Dr. Roger Welton is the President and chief veterinarian at Maybeck Animal Hospital in West Melbourne Florida, as well as CEO of the veterinary advice and health management website


Michael O'Donoghue said...

I see the problem of cancer in pets all the time. And most people cannot bear the thought of doing chemo on their pets, even if they themsevles had been through chemo. A vaccine is very much needed. one interesting new idea I have seen is from Ecobiotics, using a new drug ecb-46, I hope the trial are successful

pw1974 said...

I actually had chemo done on one my my labradors. I have to admit, that the idea of having chemo on my dog was something that I was not at all comfortable with. But, with my vet assuring me that most dogs actually do not have adverse effects from the drugs, and that it could buy my lab 1-2 more years on this earth with me for the type of cancer he had (lymphoma), I went for it. I must say, I do not regret it for a second. While I dropped $3500 on the treatments altogether, my dog did fine with the drugs and the course lasted only 24 weeks, but it gave my dog an 18 month remission. I will always see those last 18 months with my boy one of the greatest gifts of my life, since I did not take one single day for granted.

Roger Welton, DVM said...

Dr. Michael,

Thank you for taking the time to post here. Would you care to elaborate on ecobiotics a bit more? I have not heard of it, and when I Googled it, I only got their website which is really just offers theoretical, not practical, information.

pw, lymphoma is a cancer that has been increasingly ammenable to treatment. So glad your experience was positive. With the advent of combining chemo with full body radiation, we are starting to see remissions of 3 years +. Thank you for sharingyou experience!

Angela said...

I love my dogs, but sorry, if one gets cancer, I do not believe in putting them though invasive and expensive treatments to keep them alive. We take things too far at times with sick people who at least understand why it is they are going through what they are going through...and still it may not be justifiable.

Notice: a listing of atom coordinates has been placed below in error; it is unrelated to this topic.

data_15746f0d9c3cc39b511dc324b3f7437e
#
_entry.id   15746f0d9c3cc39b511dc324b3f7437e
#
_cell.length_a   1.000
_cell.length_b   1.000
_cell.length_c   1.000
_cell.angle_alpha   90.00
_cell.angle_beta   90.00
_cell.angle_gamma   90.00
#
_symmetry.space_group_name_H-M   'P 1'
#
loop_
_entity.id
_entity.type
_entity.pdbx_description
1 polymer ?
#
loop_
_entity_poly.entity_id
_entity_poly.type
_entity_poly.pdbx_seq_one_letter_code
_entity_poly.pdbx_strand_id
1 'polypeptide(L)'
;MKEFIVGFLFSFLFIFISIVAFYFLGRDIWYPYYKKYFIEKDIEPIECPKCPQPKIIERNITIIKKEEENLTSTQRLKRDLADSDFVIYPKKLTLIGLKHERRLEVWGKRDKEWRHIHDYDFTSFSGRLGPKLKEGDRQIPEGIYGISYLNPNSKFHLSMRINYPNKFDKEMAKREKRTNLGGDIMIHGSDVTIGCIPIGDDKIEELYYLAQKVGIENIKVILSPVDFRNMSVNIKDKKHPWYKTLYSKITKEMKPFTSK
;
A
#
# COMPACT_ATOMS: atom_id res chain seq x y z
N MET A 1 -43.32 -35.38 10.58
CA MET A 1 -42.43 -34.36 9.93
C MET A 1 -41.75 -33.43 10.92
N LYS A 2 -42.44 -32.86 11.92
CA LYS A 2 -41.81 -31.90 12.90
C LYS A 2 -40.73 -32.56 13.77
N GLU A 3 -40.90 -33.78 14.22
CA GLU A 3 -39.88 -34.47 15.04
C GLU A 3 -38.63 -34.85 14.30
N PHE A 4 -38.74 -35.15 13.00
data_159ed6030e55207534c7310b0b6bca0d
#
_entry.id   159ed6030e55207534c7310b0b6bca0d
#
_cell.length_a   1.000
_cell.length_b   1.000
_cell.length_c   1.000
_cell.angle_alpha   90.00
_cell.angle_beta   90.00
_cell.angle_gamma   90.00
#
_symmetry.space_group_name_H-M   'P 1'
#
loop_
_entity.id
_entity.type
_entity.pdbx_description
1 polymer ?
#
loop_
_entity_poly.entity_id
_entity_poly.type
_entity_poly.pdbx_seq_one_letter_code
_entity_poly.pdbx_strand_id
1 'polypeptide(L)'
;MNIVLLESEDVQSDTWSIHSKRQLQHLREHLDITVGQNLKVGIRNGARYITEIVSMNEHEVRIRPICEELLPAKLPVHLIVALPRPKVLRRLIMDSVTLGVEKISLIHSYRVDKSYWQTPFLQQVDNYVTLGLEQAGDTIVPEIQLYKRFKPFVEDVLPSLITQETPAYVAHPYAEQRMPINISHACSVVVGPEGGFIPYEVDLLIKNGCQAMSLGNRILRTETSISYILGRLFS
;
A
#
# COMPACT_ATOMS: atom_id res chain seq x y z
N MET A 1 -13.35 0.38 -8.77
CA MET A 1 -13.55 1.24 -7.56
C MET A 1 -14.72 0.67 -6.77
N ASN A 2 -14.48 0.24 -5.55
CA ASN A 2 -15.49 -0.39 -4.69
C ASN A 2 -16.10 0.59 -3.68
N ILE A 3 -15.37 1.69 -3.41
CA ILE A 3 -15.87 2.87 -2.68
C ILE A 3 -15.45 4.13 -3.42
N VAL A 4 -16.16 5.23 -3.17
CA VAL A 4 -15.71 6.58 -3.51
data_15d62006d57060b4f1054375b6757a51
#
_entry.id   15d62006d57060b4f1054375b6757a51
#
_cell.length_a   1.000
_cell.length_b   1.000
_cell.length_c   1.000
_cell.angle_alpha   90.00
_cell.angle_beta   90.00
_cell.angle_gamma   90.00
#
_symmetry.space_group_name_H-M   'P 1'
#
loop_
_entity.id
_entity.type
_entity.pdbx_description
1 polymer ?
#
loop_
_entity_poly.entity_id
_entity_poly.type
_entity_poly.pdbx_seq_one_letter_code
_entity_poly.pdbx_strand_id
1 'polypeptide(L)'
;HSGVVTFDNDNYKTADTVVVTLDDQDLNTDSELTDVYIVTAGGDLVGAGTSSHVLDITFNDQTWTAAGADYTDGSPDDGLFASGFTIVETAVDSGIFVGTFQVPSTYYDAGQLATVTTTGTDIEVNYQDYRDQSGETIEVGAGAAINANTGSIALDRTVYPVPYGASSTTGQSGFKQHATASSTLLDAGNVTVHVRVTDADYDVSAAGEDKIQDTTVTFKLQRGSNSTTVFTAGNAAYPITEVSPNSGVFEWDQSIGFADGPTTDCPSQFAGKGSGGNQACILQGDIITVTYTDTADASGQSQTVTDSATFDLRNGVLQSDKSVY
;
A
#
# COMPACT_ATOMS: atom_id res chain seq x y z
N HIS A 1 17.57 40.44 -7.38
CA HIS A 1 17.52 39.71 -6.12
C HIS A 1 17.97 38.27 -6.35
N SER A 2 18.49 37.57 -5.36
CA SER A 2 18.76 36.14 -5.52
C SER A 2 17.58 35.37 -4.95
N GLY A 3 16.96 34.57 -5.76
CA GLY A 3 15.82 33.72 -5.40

We have become a culture that clings to life at all costs, no matter the sacrifice, and now we are putting that paradigm on our pets, and that is wrong. Just my opinion, everybody has one...

Michael O'Donoghue said...

Ecb-46 is an experimental drug, developed from the plants of the north queensland rain forest. Only 1mg was needed to be injected into solid tumours, then the tumour disentergrated within weeks, last year clinical trials were performed in vet surgeries, there where some good results and some mixed results, the total results are still being gathered. it is not yet available for commercial use.

Roger Welton, DVM said...

Dr. Michael,

Thank you for the information. I plan to to look ino that further. I also plan to check out your blog as well. Please feel free to comment here as you like. Nice to have someone else in the industry offering feedback.

All the best,


Teri said...

In never considered cancer in pets in from the perspective of them being afflicted with the same types of cancers as people. It would make sense that they would be good models for research in the same cancers as people, especially as people want to do everything they can to save their pets. This is fascinating! Thanks, Doc! You need to have a show on the animal planet or something!

Dennis said...

I had a Golden Retriever that died of lymphoma, and another one that died of hemangiosarcoma. When I first got these dogs, I never once considered that they may get cancer, just like all us humans may get cancer. I also have lost relatives to cancer. Doing research for ways to prevent cancer find better ways to treat is in ALL of our best interests.

Anonymous said...

What a nice post. I really love reading these types or articles. I can?t wait to see what others have to say.

Peggy said...

Some people think that it is ridiculus to even consider treating cancer in pets. I wonder if they would feel the same after watching this and realizing that people choosing to have their pet's cancer treatment may help to improving the ability to treat it in people. This was definitely news to me, so I am sure many would be surprised by the interesting facts presented in this post.